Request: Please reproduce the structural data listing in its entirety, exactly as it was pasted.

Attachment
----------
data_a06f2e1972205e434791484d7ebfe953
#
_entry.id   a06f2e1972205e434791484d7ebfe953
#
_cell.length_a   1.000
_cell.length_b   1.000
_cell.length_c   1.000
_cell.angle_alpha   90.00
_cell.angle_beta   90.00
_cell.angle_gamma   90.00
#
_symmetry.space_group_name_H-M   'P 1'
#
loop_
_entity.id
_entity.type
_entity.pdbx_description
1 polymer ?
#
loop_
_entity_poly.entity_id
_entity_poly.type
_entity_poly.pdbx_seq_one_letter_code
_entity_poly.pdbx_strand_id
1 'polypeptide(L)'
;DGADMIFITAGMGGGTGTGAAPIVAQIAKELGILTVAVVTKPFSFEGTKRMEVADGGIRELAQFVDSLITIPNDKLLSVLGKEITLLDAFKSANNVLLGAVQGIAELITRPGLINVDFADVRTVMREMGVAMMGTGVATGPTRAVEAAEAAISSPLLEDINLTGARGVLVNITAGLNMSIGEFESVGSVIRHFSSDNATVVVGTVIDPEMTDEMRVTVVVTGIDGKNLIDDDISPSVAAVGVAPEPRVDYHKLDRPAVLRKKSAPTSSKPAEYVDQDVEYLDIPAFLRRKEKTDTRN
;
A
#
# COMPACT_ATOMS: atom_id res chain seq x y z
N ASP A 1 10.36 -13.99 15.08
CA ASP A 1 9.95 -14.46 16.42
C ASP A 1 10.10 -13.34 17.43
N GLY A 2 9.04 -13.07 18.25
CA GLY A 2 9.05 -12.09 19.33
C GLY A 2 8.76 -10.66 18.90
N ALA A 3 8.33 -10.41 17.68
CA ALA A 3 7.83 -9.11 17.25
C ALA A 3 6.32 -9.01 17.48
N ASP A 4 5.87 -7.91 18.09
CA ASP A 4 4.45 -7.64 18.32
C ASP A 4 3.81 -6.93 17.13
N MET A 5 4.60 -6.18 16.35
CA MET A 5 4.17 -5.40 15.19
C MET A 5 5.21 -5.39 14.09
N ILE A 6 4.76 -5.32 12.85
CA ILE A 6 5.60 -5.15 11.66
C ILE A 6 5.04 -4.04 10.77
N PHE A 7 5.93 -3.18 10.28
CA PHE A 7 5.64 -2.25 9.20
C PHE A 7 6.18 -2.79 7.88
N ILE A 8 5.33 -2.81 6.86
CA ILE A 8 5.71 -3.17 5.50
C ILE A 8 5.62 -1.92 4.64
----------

data_a06f2e1972205e434791484d7ebfe953
#
_entry.id   a06f2e1972205e434791484d7ebfe953
#
_cell.length_a   1.000
_cell.length_b   1.000
_cell.length_c   1.000
_cell.angle_alpha   90.00
_cell.angle_beta   90.00
_cell.angle_gamma   90.00
#
_symmetry.space_group_name_H-M   'P 1'
#
loop_
_entity.id
_entity.type
_entity.pdbx_description
1 polymer ?
#
loop_
_entity_poly.entity_id
_entity_poly.type
_entity_poly.pdbx_seq_one_letter_code
_entity_poly.pdbx_strand_id
1 'polypeptide(L)'
;DGADMIFITAGMGGGTGTGAAPIVAQIAKELGILTVAVVTKPFSFEGTKRMEVADGGIRELAQFVDSLITIPNDKLLSVLGKEITLLDAFKSANNVLLGAVQGIAELITRPGLINVDFADVRTVMREMGVAMMGTGVATGPTRAVEAAEAAISSPLLEDINLTGARGVLVNITAGLNMSIGEFESVGSVIRHFSSDNATVVVGTVIDPEMTDEMRVTVVVTGIDGKNLIDDDISPSVAAVGVAPEPRVDYHKLDRPAVLRKKSAPTSSKPAEYVDQDVEYLDIPAFLRRKEKTDTRN
;
A
#
# COMPACT_ATOMS: atom_id res chain seq x y z
N ASP A 1 10.36 -13.99 15.08
CA ASP A 1 9.95 -14.46 16.42
C ASP A 1 10.10 -13.34 17.43
N GLY A 2 9.04 -13.07 18.25
CA GLY A 2 9.05 -12.09 19.33
C GLY A 2 8.76 -10.66 18.90
N ALA A 3 8.33 -10.41 17.68
CA ALA A 3 7.83 -9.11 17.25
C ALA A 3 6.32 -9.01 17.48
N ASP A 4 5.87 -7.91 18.09
CA ASP A 4 4.45 -7.64 18.32
C ASP A 4 3.81 -6.93 17.13
N MET A 5 4.60 -6.18 16.35
CA MET A 5 4.17 -5.40 15.19
C MET A 5 5.21 -5.39 14.09
N ILE A 6 4.76 -5.32 12.85
CA ILE A 6 5.60 -5.15 11.66
C ILE A 6 5.04 -4.04 10.77
N PHE A 7 5.93 -3.18 10.28
CA PHE A 7 5.64 -2.25 9.20
C PHE A 7 6.18 -2.79 7.88
N ILE A 8 5.33 -2.81 6.86
CA ILE A 8 5.71 -3.17 5.50
C ILE A 8 5.62 -1.92 4.64